One of the great benefits of web technologies is that they were built to run on lightweight hardware. Often the target device is a stripped down web browser on a sub $200 phone with little power. Predominant engines that form the core of browsers are built by well resourced and highly proficient engineers at Google, Apple, IBM,and Intel to name a few. Needless to say, the necessity of these systems in the eyes of the creators is such that no stone is left unturned in the pursuit of best possible performance. In turn, any software built to run in a browser is afforded the same first class experience. This creates the foundation for great experiences for users that have minimal impact on device performance. For our use case, this meant we would have plenty of headroom to perform complex mathematical calculations in the background upon which Red Meters systems rely. In addition, our code would work on every Red Meter system in the field no matter the generation of computer hardware it was built on.
The design language for this project was designated before we began, in large part due to the frustration our team faced trying to implement any of the intended visualizations in our first user interface using the QT framework. It was clear we needed something more robust and flexible. We did not wish to reinvent the wheel so the prospect of a lengthy design process, and corresponding user research to deliver components that in most part have been made by others before seemed redundant. Taking all of this into consideration, we chose to use Material Design.
Material is a system of guidelines and components that help create a particular user interface style that is familiar to most people. It relies on principles and best practices that have been highly researched and deployed for over a decade. Part of the benefit of following this methodology is to free developers from subjective decision making about aesthetics and to ensure there is consistency about the design and function. Material is an open source product and the creators maintain fantastic and detailed instructions and examples to make it easy to comply.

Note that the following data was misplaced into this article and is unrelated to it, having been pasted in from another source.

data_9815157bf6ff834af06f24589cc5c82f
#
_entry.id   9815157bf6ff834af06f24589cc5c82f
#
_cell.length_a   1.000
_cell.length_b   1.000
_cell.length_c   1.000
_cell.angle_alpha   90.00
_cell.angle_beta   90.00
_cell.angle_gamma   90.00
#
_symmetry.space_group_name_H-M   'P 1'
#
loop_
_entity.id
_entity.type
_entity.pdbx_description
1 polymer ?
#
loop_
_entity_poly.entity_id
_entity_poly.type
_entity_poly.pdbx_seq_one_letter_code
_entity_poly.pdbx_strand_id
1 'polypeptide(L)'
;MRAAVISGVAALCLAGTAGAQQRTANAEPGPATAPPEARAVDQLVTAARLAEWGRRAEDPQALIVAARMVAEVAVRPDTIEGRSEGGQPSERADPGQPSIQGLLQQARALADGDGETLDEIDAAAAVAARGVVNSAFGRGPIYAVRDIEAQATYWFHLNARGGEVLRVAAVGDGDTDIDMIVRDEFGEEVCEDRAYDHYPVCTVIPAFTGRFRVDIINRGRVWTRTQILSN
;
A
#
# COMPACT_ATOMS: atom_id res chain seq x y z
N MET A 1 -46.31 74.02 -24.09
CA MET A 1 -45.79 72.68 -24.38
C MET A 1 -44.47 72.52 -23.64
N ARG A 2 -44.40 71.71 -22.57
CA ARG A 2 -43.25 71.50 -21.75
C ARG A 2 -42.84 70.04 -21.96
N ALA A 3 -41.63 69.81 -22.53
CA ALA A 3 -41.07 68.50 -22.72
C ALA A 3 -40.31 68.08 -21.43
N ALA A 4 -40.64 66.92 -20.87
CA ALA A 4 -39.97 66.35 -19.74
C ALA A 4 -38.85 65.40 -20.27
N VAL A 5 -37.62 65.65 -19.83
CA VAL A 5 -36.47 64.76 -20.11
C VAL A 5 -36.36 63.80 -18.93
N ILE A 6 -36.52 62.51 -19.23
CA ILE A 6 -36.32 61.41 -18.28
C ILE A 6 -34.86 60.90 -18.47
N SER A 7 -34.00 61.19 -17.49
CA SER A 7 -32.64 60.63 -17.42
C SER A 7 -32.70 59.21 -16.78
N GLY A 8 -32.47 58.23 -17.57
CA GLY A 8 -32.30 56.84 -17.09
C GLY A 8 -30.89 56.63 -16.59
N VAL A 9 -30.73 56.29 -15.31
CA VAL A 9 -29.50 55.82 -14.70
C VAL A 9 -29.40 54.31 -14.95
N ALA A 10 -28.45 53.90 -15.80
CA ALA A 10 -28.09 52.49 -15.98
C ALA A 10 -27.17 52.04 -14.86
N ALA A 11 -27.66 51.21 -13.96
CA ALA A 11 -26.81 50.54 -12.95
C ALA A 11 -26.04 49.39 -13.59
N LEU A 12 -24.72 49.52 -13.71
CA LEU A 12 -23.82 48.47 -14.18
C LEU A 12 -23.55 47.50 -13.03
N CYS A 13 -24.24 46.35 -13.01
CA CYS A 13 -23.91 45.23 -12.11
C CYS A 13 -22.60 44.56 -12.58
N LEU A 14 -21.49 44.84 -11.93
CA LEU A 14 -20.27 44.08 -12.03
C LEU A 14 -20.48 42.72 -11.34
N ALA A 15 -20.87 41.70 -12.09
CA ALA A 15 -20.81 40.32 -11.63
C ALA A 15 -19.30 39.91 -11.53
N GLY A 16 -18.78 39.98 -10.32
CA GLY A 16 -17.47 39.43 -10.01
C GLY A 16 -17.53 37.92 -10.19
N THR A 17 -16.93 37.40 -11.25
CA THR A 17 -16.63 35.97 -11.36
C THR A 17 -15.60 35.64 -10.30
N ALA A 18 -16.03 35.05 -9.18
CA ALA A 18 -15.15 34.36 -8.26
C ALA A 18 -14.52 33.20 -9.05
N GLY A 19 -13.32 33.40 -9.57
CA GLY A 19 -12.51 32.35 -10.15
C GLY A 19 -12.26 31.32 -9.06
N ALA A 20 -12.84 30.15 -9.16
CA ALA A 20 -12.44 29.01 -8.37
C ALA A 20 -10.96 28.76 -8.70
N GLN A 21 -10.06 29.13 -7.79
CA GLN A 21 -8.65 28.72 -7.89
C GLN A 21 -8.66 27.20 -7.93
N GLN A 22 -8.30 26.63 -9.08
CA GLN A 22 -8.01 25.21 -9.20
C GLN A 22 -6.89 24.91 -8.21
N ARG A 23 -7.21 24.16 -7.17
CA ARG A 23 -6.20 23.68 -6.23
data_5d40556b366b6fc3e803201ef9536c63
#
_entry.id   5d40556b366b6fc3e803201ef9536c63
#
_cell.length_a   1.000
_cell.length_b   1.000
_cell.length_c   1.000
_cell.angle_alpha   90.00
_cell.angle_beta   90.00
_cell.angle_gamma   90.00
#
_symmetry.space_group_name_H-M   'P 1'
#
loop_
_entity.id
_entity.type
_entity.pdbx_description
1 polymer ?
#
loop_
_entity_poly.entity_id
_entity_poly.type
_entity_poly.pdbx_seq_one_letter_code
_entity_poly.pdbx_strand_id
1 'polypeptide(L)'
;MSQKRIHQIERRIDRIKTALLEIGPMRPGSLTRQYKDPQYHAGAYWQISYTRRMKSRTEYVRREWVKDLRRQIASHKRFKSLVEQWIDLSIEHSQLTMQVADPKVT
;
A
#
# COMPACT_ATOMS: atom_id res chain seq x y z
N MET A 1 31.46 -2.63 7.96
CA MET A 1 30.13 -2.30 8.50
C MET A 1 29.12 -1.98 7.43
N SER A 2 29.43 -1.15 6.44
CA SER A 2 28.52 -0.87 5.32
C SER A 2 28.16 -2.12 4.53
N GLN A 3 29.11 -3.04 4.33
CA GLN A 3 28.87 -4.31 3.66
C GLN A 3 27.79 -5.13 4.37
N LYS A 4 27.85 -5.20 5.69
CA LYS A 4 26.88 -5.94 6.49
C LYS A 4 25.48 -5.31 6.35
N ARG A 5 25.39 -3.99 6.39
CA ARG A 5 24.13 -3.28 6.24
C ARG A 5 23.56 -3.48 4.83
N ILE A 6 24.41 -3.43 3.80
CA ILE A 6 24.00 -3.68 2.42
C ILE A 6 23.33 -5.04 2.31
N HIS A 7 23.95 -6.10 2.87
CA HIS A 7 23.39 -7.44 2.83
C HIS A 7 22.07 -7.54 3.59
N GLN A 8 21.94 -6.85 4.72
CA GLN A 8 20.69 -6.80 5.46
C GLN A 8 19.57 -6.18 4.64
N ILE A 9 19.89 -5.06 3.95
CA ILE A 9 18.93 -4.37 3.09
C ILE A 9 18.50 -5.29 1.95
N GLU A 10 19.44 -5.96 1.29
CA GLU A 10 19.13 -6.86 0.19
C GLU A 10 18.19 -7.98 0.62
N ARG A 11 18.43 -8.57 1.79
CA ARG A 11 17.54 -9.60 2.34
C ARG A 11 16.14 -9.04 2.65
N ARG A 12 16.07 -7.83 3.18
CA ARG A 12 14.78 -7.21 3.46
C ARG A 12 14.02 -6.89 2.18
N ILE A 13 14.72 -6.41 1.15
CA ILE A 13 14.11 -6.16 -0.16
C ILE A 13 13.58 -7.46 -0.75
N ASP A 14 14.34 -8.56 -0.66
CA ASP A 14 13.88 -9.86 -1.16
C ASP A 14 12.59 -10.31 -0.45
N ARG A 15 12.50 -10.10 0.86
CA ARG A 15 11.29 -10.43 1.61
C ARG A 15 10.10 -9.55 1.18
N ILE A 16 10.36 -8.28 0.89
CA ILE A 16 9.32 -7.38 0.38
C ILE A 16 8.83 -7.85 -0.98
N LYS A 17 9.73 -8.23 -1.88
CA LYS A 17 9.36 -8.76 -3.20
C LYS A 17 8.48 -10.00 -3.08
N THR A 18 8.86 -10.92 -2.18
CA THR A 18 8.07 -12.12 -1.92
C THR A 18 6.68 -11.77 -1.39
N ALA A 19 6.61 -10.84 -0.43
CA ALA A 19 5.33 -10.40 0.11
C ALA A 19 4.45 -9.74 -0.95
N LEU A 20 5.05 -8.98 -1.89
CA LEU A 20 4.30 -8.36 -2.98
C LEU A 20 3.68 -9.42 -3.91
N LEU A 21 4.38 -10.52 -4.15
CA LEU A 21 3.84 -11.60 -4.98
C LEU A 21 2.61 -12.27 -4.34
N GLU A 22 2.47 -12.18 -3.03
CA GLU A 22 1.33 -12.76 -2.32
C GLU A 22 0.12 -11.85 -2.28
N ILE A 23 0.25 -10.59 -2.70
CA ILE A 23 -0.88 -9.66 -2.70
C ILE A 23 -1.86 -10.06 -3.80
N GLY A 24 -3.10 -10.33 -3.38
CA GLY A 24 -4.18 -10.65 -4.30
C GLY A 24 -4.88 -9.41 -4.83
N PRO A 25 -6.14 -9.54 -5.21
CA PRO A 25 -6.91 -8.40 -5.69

Material is a philosophy that does not prescribe which technology must be used to implement it, we considered the 3 major JS frameworks [React / Angular / Vue] to start coding on and eventually decided upon Vue.
Some of the advantages of Vue over React and Angular:
- Load times, the Vue package is smaller and initial load times are consequently faster
- Easier to work with constantly changing data – the core purpose of our product is to display live data
- Dev tools, we found much richer development tools available for Vue that would lead to easier debugging and better collaboration among the team
- Templating system allowed us to build with better consistency
- Maintenance is expected to be simpler using Vue than the other popular frameworks
Building Cinder was a fantastic opportunity to take what we learned from going blind into the creation of the interface it replaced. It’s rare to get the chance to start over and the team embraced that, I am certain the polish that was delivered on launch could not have been achieved by making changes to the existing. There was some significant technical risk in the technology choices being applied to mission critical industrial systems but we were fortunate to find detailed examples on what pitfalls to anticipate and how to overcome them. The choice to use web technologies has opened the door to very easily maintainable code that ensures conversations with end users about any future requirements will be welcome, any expansion will be painless.
Material has been a resounding success for us by taking away the choice fatigue that developers often feel, design is outside the comfort zone for many and leaving all possibilities open can feel rather daunting. Making the design elements easy to digest and objectively assessable leaves the mental load of development clearly focuses on writing efficient and error free code.
Vue in particular lends itself very well to pulling members of the design team into our development cycle for short and periodic bursts as needed without being a significant disruption to their existing workloads related to other parts of the business.
We are looking forward to addressing whatever new challenges are thrown at the next release but for now we will be building out the next exciting Red Meters software product, watch this space!